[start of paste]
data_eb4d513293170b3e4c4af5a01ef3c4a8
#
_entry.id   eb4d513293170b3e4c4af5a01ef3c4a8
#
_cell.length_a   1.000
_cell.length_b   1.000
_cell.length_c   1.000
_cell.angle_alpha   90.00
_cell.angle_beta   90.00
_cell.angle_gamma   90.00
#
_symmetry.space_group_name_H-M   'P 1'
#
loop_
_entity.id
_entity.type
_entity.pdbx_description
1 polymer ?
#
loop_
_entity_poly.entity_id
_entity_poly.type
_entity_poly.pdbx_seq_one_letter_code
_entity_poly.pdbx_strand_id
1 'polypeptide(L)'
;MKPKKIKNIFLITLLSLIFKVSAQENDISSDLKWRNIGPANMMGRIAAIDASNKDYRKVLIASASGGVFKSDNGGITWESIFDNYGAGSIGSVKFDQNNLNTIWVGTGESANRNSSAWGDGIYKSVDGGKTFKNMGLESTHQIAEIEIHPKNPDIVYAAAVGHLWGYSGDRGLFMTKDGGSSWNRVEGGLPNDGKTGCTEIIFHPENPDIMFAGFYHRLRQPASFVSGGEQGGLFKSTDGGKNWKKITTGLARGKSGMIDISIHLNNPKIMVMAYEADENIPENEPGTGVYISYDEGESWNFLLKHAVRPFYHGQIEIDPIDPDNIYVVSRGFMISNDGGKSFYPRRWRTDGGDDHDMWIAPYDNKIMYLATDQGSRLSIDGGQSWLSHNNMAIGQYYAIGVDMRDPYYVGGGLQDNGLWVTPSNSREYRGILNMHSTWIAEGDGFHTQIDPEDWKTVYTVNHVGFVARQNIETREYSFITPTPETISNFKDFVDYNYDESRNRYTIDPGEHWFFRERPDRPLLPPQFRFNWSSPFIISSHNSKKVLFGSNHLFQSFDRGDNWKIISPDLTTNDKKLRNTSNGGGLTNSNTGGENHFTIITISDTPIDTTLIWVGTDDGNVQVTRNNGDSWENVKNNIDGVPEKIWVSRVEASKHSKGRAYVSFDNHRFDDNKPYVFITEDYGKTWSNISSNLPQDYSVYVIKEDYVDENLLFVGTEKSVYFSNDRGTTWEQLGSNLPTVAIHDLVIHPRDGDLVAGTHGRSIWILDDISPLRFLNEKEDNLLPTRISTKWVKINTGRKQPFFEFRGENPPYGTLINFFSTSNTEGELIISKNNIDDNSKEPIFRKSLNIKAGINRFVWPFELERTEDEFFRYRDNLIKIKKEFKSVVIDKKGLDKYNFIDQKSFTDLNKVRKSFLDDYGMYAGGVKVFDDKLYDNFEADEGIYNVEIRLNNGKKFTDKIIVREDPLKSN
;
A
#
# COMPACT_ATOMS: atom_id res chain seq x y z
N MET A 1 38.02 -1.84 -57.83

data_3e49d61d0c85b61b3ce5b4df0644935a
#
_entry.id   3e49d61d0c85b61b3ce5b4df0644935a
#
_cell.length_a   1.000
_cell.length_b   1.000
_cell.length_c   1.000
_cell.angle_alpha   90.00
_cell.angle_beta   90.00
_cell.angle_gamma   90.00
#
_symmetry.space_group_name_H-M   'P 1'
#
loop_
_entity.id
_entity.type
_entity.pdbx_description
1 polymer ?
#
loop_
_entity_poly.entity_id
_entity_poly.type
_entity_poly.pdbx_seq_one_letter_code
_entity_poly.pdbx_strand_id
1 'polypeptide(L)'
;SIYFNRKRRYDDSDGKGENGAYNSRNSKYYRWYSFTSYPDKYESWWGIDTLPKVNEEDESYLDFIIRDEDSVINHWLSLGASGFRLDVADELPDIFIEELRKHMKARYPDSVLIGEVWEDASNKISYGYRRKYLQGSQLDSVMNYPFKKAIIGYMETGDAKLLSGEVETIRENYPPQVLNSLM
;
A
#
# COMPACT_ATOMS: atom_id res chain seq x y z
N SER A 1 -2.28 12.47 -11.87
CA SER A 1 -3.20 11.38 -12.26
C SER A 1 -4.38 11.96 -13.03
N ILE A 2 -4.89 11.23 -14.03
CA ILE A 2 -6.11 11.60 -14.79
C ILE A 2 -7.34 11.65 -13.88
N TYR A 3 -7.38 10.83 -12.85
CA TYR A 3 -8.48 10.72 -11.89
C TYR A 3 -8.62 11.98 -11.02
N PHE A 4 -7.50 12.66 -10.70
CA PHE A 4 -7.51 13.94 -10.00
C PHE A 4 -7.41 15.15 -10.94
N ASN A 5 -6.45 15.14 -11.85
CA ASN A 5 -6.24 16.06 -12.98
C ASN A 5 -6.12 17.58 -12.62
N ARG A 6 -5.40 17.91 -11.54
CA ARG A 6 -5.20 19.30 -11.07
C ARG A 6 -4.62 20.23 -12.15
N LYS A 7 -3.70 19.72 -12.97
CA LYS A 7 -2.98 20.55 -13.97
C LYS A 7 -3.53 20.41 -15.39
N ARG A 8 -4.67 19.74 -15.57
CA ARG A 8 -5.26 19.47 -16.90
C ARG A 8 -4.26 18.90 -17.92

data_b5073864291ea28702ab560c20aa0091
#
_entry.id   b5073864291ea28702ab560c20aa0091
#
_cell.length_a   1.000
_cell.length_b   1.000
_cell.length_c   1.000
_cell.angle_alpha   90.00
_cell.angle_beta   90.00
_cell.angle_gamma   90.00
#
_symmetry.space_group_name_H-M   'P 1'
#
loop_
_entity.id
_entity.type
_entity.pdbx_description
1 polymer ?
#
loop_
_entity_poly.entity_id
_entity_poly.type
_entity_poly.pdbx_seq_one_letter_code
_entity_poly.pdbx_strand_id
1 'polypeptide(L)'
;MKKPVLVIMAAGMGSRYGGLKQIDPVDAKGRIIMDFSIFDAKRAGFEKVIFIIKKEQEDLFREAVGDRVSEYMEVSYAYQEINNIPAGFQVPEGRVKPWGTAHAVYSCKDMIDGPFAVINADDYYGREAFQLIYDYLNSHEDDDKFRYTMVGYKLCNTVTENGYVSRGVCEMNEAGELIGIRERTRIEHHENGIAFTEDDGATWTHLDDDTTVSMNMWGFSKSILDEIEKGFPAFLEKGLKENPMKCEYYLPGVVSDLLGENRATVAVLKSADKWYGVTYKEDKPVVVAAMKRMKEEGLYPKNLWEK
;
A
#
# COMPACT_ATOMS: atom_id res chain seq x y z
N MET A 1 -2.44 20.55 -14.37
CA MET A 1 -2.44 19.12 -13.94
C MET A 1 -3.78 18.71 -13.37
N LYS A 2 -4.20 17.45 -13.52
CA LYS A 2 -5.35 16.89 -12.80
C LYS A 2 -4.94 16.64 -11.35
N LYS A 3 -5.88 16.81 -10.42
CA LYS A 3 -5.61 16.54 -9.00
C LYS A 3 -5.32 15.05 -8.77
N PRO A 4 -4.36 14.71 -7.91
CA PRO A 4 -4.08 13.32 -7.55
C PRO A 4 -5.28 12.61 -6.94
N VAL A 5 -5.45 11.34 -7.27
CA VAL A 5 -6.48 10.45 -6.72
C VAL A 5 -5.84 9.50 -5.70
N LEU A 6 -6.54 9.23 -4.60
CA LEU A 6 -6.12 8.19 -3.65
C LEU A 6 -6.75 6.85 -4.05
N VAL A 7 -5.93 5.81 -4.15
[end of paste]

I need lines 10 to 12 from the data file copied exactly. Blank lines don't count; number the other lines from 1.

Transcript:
_cell.angle_gamma   90.00
#
_symmetry.space_group_name_H-M   'P 1'